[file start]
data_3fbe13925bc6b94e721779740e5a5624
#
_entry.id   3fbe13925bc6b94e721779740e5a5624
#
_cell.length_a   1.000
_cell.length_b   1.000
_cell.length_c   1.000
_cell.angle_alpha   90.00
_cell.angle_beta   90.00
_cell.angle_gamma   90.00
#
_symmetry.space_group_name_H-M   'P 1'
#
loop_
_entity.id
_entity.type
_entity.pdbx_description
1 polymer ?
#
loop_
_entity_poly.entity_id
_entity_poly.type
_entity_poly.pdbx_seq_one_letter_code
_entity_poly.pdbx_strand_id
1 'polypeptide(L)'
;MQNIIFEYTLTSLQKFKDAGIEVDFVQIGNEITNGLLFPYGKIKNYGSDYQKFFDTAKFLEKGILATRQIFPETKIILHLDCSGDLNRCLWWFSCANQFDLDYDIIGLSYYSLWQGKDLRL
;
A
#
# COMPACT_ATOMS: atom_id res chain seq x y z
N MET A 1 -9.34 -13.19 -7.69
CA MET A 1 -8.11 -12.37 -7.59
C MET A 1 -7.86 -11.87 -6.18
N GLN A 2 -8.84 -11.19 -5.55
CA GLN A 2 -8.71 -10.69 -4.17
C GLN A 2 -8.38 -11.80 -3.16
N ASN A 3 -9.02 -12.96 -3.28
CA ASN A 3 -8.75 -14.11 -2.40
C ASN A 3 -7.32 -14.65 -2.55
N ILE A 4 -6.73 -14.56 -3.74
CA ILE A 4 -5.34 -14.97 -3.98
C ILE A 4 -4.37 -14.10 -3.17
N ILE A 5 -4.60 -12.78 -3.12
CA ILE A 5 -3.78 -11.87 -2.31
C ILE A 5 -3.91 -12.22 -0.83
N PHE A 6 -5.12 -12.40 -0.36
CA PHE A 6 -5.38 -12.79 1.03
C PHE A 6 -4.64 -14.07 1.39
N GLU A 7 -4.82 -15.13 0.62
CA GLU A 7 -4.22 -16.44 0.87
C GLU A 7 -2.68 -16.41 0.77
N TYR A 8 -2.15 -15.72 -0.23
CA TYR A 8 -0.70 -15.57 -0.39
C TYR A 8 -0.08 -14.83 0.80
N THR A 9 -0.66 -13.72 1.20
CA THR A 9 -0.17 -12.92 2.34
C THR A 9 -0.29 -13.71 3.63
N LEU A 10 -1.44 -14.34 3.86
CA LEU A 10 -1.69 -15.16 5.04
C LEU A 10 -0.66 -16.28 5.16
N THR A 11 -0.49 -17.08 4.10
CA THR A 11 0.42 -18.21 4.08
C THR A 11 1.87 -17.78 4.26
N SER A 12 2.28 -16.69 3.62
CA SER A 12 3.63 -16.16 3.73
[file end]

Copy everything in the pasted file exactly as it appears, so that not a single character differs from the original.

data_3fbe13925bc6b94e721779740e5a5624
#
_entry.id   3fbe13925bc6b94e721779740e5a5624
#
_cell.length_a   1.000
_cell.length_b   1.000
_cell.length_c   1.000
_cell.angle_alpha   90.00
_cell.angle_beta   90.00
_cell.angle_gamma   90.00
#
_symmetry.space_group_name_H-M   'P 1'
#
loop_
_entity.id
_entity.type
_entity.pdbx_description
1 polymer ?
#
loop_
_entity_poly.entity_id
_entity_poly.type
_entity_poly.pdbx_seq_one_letter_code
_entity_poly.pdbx_strand_id
1 'polypeptide(L)'
;MQNIIFEYTLTSLQKFKDAGIEVDFVQIGNEITNGLLFPYGKIKNYGSDYQKFFDTAKFLEKGILATRQIFPETKIILHLDCSGDLNRCLWWFSCANQFDLDYDIIGLSYYSLWQGKDLRL
;
A
#
# COMPACT_ATOMS: atom_id res chain seq x y z
N MET A 1 -9.34 -13.19 -7.69
CA MET A 1 -8.11 -12.37 -7.59
C MET A 1 -7.86 -11.87 -6.18
N GLN A 2 -8.84 -11.19 -5.55
CA GLN A 2 -8.71 -10.69 -4.17
C GLN A 2 -8.38 -11.80 -3.16
N ASN A 3 -9.02 -12.96 -3.28
CA ASN A 3 -8.75 -14.11 -2.40
C ASN A 3 -7.32 -14.65 -2.55
N ILE A 4 -6.73 -14.56 -3.74
CA ILE A 4 -5.34 -14.97 -3.98
C ILE A 4 -4.37 -14.10 -3.17
N ILE A 5 -4.60 -12.78 -3.12
CA ILE A 5 -3.78 -11.87 -2.31
C ILE A 5 -3.91 -12.22 -0.83
N PHE A 6 -5.12 -12.40 -0.36
CA PHE A 6 -5.38 -12.79 1.03
C PHE A 6 -4.64 -14.07 1.39
N GLU A 7 -4.82 -15.13 0.62
CA GLU A 7 -4.22 -16.44 0.87
C GLU A 7 -2.68 -16.41 0.77
N TYR A 8 -2.15 -15.72 -0.23
CA TYR A 8 -0.70 -15.57 -0.39
C TYR A 8 -0.08 -14.83 0.80
N THR A 9 -0.66 -13.72 1.20
CA THR A 9 -0.17 -12.92 2.34
C THR A 9 -0.29 -13.71 3.63
N LEU A 10 -1.44 -14.34 3.86
CA LEU A 10 -1.69 -15.16 5.04
C LEU A 10 -0.66 -16.28 5.16
N THR A 11 -0.49 -17.08 4.10
CA THR A 11 0.42 -18.21 4.08
C THR A 11 1.87 -17.78 4.26
N SER A 12 2.28 -16.69 3.62
CA SER A 12 3.63 -16.16 3.73